It’s easy to think about student debt as a millennial problem, but student debt is truly a multi-generational issue. Fidelity’s 401K customers are a broad representation of the American workforce. We surveyed them and found that over one-third of our current participants currently have student debt. There are definitely more millennials — 63 percent — but 36 percent of Gen-Xers have student debt, too. So do almost a quarter of Boomers. And almost 80 percent of folks we surveyed across generations said student debt is impacting their ability to save for retirement.
Fidelity is also figuring out ways to better help pre-college families who are navigating the college decision process in regards to their children. We hope to bring more transparency into those conversations and make people feel more equipped to think about what they’re signing up for at the onset of their student loans. We want to help families with young kids plan for this, too, because if the growth of education prices continues at the rate it has been, people who have young kids now are looking at having to pay an extraordinary amount to fund their kids’ education in the future.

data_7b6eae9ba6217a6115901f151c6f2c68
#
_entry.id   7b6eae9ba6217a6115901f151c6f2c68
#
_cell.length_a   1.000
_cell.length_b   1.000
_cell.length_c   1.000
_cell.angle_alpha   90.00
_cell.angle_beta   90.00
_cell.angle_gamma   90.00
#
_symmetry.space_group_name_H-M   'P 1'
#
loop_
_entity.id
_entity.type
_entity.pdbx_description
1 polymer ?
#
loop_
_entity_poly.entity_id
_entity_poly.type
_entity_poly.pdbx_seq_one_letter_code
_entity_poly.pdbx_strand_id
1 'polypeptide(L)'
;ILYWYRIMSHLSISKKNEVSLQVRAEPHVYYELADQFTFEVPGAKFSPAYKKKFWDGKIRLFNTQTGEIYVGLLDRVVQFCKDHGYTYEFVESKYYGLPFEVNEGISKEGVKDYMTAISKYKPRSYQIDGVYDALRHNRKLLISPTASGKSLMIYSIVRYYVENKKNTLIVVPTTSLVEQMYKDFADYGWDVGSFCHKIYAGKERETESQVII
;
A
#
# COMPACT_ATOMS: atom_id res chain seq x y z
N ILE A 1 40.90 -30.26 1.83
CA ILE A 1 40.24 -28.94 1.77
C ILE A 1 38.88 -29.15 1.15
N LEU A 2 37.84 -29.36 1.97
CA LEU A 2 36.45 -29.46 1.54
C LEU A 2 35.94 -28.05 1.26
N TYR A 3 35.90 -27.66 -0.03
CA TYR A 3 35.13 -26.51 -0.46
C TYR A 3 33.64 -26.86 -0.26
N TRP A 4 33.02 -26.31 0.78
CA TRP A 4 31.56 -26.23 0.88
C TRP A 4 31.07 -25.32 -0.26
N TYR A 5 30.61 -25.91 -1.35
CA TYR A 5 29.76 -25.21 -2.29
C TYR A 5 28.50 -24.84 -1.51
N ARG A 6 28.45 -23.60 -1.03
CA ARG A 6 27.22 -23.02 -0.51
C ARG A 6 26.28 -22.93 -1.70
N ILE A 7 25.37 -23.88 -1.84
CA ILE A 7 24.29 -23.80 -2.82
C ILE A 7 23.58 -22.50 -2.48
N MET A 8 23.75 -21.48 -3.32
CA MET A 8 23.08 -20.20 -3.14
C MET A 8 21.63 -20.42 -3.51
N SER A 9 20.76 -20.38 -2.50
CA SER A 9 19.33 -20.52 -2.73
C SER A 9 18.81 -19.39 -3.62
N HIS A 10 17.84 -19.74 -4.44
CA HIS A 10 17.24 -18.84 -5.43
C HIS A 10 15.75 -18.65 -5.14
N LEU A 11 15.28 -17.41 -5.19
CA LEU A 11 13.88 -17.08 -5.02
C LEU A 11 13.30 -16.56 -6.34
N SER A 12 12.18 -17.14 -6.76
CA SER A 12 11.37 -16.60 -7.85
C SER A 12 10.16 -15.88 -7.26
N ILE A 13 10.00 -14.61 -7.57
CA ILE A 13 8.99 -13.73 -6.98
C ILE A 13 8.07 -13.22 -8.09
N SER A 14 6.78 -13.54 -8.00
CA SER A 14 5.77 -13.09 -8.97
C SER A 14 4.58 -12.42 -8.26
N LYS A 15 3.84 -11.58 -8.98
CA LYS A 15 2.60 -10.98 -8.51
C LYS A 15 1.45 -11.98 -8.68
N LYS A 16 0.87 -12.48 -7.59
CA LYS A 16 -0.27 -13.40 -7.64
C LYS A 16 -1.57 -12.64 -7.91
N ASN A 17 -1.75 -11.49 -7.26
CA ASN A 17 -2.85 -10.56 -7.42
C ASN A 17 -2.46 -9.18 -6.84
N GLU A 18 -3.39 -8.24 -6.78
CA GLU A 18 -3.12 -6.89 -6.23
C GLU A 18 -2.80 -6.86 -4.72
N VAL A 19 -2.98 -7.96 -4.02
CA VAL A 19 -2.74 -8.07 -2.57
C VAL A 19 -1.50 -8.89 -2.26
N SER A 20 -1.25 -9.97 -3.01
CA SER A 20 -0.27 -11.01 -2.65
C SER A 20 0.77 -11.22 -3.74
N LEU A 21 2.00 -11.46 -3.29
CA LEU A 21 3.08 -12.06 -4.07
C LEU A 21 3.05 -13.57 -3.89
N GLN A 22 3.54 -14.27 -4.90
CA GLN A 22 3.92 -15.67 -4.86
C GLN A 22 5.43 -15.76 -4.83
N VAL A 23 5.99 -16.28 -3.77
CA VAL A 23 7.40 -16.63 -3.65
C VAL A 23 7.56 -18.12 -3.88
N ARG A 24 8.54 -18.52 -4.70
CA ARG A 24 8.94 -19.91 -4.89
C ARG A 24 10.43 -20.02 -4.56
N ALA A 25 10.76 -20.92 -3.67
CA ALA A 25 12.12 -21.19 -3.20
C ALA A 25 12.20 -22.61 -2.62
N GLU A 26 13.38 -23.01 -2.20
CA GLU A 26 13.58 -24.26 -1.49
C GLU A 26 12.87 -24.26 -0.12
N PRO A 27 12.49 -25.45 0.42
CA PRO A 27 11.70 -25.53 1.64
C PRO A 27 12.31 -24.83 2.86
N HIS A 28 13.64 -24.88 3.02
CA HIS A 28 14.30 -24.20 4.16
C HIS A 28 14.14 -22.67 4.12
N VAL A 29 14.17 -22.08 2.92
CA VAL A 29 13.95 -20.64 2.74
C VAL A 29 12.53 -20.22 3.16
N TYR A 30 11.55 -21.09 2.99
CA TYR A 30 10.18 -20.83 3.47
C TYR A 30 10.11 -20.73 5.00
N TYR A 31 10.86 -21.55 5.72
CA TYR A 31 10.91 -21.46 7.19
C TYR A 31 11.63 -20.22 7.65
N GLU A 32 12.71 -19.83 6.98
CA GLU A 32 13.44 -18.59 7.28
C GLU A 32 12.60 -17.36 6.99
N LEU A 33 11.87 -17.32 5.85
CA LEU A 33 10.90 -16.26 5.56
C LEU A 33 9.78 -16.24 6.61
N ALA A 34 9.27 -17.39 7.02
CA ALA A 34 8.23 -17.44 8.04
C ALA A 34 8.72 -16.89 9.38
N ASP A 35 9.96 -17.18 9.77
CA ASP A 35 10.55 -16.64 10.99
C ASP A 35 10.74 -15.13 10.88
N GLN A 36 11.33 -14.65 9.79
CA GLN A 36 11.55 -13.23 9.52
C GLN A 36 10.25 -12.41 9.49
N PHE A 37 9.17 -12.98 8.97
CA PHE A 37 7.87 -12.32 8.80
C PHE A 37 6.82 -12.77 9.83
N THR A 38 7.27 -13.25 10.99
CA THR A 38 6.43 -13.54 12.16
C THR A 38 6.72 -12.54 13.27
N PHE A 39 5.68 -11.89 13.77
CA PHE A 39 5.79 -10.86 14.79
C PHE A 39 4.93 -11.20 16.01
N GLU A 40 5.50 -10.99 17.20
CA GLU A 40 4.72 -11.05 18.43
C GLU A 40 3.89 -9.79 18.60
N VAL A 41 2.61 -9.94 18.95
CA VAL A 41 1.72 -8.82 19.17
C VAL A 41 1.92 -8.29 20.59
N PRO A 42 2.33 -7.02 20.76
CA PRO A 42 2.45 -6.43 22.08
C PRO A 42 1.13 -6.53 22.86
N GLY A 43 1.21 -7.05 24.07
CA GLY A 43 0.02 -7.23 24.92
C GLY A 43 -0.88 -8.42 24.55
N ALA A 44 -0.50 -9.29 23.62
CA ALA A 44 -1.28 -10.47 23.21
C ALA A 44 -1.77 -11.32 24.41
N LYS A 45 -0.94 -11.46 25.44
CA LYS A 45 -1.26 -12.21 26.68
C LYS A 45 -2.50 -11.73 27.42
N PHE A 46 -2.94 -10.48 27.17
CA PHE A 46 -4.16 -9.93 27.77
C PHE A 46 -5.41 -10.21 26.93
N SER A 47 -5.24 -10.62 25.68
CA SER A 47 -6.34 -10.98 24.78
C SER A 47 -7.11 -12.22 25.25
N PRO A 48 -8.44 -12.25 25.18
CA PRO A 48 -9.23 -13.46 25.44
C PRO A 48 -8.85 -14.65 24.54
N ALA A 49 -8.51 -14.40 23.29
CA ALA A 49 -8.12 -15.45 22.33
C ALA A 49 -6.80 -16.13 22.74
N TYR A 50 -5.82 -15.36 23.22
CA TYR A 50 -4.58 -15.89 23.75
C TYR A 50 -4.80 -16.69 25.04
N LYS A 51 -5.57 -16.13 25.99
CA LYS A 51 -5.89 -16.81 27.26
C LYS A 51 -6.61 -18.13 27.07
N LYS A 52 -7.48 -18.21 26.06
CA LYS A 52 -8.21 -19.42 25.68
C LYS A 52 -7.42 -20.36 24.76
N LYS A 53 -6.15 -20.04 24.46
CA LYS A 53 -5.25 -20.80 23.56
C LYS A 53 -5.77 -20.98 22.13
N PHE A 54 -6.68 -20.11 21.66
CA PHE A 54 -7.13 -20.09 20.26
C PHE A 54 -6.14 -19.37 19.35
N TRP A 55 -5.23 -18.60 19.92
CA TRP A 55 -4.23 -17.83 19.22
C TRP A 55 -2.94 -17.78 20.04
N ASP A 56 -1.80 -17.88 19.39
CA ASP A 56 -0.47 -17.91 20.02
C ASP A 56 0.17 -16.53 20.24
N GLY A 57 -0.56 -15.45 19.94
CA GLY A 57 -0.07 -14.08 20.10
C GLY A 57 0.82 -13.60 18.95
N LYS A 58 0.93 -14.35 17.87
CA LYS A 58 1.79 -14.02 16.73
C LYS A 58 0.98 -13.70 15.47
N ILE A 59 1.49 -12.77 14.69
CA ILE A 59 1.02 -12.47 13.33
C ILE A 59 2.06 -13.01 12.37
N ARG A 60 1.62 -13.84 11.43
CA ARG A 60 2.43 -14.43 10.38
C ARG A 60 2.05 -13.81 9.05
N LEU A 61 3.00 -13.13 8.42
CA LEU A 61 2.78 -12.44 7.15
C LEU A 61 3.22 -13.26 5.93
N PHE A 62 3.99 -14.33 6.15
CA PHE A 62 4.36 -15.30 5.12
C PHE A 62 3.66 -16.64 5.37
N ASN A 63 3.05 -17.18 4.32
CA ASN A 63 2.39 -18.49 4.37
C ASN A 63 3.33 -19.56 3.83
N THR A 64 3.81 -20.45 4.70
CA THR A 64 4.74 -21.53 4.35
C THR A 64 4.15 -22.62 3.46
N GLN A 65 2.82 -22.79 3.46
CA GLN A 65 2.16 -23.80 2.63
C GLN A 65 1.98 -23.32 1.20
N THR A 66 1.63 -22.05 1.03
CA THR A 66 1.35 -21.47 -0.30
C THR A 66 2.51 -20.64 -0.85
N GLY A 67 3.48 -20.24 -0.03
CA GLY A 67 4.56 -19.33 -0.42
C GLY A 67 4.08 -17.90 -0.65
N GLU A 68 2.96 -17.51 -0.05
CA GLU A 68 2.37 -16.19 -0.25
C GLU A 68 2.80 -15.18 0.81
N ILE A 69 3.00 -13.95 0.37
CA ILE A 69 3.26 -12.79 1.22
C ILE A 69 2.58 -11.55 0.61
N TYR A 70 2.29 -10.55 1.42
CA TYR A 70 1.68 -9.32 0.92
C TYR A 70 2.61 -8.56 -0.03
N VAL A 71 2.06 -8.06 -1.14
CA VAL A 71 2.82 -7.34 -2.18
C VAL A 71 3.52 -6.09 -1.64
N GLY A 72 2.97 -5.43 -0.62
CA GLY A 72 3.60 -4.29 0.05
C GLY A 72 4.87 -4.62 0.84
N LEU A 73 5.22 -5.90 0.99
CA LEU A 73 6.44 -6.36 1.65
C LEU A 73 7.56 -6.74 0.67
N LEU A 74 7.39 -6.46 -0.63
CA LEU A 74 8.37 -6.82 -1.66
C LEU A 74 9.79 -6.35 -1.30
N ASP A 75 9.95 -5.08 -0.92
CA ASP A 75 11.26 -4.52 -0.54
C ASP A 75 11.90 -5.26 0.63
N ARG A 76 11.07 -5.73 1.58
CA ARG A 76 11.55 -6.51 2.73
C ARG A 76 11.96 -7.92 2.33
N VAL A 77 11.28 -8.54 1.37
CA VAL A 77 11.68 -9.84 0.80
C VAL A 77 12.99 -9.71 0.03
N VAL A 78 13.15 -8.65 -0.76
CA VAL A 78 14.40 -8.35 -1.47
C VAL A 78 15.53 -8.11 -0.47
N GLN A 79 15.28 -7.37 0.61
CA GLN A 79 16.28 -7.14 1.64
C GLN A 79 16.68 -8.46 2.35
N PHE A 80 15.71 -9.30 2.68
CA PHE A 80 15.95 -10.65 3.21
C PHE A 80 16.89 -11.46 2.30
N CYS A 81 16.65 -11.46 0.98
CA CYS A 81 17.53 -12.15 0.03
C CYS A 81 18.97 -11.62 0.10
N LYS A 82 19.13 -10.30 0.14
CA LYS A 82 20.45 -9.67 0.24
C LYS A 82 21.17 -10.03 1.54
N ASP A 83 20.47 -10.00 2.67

I feel like your program exemplifies the blurring of the lines between one’s professional and private life. Like, in the past, I don’t feel like most employees would’ve been comfortable even sharing information about their debt to their employers, let alone partner with them to pay it off. Do you think that’s accurate?
We’re definitely seeing a tremendous shift in the way our “work lives” and the rest of our lives bleed into each other — and depending upon where you work, your work life may become your social life.
A lot of employees now are looking to their employers for help and guidance with things that were historically considered to be very personal, like finances. The whole topic of financial wellness in the workforce has come up in major, major ways. It’s because in a lot of situations, employees don’t know who to turn to or who to trust, and you’re already spending so much of your daily life with your employer, why wouldn’t you turn to them for some of these topics that you need help with?
That’s at least what we’re starting to see — employers being asked by their own employees to support them in all sorts of ways, whether it’s financial wellness or actual health and wellness.